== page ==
4 Keys to Increasing Business Value
Dragon’s Den and Shark’s Tank participants always fascinate me with how much value they add to their businesses just because of their passion for their own business – sometimes disregarding the fair market value. Some of these evaluations can be so astronomical that it puts the investors off while others have completed their numbers accurately and come prepared with a value that is quite reasonable and attractive
Many of the seminar’s participants have been in business for 20 – 30 years and only now examining their succession plan. While, Life Moves Health and Fitness Inc approaches it’s seventh year I am trying to think of what value my business brings to me, not just financially but also other more personal rewards. Part of this valuation is figuring out what my own retirement plan is for 20 – 30 years from now.
4 Keys to Increasing Business Value
- Create Documented Systems (Policies and Procedures)
- Clean Up Your Financial Books
- Create Business Where the Owner is Not the Operator (main income generator)
- Create a Business With Excellent Client/Customer Loyalty
Create Documented Systems
A business has very little value of how it is operated is all in the owner’s head. Get all that information out on to paper where someone is able to pick it up, read it and then duplicate it. Trying to keep a business growing when the owner who has all the businesses’ knowledge is seems like a very daunting if not impossible task.
Clean Up Your Financial Books
Make sure that all your financial information is up-to-date and it is easy for the buyer to complete their due diligence. Get all your cash sales on the books, e.g. record everything. One way to value a business based onmultiples of earnings before taxes, income and amortization (EBITA). One client who invests in businesses said many business are trading on 1.5 x income. This could mean a significant change in value if half of the revenue is in cash sales and not recorded, Paul said to get that on your books.
Create a Business Where the Owner is Not the Main Income Generator
There isn’t much to sell being a owner/operator who generates all the income. It isn’t a bad thing to own a job, being a single person operator. However, what about creating a business with a team of people – such as a Personal Training business with a team of trainers instead of the slew of independent trainers that are out there? Is your team empowered to make decisions are you able to delgated to them?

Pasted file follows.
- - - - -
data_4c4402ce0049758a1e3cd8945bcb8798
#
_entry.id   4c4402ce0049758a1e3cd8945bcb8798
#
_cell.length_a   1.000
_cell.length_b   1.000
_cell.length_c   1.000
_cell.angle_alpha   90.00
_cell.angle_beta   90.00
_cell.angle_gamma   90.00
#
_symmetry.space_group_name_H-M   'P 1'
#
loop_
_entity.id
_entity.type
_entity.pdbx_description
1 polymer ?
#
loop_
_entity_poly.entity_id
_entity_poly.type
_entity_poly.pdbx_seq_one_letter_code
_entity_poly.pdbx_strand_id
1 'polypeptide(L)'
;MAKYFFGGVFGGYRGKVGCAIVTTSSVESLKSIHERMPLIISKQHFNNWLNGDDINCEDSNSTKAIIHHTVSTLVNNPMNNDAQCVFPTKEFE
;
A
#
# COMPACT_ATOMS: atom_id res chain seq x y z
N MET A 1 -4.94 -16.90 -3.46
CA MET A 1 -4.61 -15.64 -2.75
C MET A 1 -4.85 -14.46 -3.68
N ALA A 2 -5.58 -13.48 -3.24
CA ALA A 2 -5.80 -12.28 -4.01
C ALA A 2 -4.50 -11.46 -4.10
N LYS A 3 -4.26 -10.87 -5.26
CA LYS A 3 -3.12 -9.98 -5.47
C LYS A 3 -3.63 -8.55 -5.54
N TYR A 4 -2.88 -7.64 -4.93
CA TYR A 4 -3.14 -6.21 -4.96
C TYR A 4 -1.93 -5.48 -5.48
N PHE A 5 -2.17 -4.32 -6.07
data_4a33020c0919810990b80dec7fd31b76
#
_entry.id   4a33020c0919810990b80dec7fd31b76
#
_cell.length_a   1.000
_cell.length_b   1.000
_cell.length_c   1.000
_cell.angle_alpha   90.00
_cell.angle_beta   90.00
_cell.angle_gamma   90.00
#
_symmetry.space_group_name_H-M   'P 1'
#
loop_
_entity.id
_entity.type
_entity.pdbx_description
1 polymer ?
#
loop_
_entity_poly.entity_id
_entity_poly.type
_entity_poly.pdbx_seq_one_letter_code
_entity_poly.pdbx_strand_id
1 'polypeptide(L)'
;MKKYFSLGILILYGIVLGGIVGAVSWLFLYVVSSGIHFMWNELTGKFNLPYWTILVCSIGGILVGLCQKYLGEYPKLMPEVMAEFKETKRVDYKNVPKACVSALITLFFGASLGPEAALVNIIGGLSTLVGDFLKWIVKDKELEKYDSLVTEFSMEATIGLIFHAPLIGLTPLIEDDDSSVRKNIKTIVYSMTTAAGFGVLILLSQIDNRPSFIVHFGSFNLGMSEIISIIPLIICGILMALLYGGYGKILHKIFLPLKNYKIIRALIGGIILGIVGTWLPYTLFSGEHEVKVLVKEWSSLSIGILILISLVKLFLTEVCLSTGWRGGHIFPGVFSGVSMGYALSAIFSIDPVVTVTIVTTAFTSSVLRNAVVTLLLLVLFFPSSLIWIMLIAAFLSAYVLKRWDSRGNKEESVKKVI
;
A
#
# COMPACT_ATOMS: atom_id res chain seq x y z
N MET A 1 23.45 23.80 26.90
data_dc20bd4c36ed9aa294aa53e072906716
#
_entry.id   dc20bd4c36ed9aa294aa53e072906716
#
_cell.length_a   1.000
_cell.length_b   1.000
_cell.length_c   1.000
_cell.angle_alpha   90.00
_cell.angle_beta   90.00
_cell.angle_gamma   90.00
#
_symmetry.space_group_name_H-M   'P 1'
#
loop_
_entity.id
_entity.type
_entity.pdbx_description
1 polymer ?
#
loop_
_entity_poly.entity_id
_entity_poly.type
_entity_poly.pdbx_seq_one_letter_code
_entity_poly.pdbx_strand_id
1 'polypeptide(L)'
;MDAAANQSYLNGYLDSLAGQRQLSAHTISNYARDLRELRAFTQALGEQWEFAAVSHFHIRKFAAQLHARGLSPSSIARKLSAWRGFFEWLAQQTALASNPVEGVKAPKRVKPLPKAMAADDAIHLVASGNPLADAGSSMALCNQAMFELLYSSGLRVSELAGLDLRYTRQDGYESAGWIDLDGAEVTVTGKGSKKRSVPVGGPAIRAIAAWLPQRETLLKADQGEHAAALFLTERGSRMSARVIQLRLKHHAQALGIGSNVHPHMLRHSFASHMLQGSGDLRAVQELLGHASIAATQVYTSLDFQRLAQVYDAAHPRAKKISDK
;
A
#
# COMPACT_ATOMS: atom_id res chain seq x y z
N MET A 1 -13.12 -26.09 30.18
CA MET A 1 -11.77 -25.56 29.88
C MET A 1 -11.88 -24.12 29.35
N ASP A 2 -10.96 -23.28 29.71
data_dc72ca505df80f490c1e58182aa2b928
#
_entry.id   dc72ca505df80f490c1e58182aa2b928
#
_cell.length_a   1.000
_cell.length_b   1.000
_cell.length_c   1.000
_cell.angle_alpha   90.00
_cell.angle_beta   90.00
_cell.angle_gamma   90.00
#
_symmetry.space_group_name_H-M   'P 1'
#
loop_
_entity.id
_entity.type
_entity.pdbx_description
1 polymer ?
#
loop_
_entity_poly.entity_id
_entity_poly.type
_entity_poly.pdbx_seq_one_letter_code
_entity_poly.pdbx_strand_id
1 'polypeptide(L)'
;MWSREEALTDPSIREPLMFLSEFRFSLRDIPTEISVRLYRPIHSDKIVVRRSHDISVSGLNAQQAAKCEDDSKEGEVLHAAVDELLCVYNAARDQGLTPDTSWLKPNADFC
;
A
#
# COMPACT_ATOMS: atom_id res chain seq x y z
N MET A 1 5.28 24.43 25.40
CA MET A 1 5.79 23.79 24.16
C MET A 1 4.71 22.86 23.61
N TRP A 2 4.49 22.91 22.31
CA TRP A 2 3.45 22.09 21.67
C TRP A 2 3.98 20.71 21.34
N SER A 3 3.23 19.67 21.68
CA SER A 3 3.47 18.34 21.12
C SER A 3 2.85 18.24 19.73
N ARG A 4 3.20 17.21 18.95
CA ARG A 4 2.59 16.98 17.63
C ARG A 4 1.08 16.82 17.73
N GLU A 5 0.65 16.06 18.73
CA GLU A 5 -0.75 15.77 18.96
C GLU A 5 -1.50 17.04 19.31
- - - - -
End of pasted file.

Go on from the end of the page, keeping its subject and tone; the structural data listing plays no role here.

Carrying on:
Create a Business With Excellent Client/Customer Loyalty
Clients tend to follow the trainer or practitioner but not always; clients are often referred to the practitioner, not the business. Paul mentioned that value of the intangibles such as client goodwill is reflected in the financial statements – e.g. revenue is generated by clients.
If you own a studio or clinic try to make your clients part of the fabric of the business by incorporating them into the business’ culture. Introduce them to all the staff, find ways to have them be treated or trained by other team members. As owners make sure you get to know as many clients as you can. Make a connection with them so they feel connected with the business, not just with the provider.
Educate current clients on how to refer to the business, not just the individual team member. When new clients comes to your clinic help them understand your process and that you work together to assist with the client/patient’s needs. Doing both of these while having a client transition plan will help mitigate any loss of income when staff leave.
These are only some of the considerations Paul Savage mentioned when considering selling or seeking investors, however they are what resonated with me. All four of these are not easy, however I believe that focused attention and a lot of hardwork to these matters will add value while increasing the viability of Lifemoves.